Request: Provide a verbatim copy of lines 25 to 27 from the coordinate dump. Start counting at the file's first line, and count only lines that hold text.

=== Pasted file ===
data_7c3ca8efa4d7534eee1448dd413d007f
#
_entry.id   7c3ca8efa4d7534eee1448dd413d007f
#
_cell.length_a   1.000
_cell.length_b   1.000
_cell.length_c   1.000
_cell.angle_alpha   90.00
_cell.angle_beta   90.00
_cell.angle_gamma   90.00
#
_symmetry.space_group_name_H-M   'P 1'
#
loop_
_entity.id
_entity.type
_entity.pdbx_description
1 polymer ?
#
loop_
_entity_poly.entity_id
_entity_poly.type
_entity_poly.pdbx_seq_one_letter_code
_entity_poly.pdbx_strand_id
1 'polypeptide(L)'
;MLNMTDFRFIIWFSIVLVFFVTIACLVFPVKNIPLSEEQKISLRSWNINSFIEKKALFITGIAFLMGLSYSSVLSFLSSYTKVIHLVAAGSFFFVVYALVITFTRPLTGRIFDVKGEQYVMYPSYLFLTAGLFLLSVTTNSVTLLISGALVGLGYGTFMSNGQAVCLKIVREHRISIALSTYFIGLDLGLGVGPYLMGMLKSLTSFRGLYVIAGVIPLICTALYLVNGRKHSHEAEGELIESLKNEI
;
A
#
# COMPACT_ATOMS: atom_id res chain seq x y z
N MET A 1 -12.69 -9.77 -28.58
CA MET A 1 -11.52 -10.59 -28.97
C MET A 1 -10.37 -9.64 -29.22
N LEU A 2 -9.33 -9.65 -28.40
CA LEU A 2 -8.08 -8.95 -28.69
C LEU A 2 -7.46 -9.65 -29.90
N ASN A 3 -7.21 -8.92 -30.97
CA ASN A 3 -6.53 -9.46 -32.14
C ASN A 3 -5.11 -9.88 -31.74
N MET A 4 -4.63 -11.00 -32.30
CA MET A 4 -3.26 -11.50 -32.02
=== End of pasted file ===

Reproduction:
1 'polypeptide(L)'
;MLNMTDFRFIIWFSIVLVFFVTIACLVFPVKNIPLSEEQKISLRSWNINSFIEKKALFITGIAFLMGLSYSSVLSFLSSYTKVIHLVAAGSFFFVVYALVITFTRPLTGRIFDVKGEQYVMYPSYLFLTAGLFLLSVTTNSVTLLISGALVGLGYGTFMSNGQAVCLKIVREHRISIALSTYFIGLDLGLGVGPYLMGMLKSLTSFRGLYVIAGVIPLICTALYLVNGRKHSHEAEGELIESLKNEI
;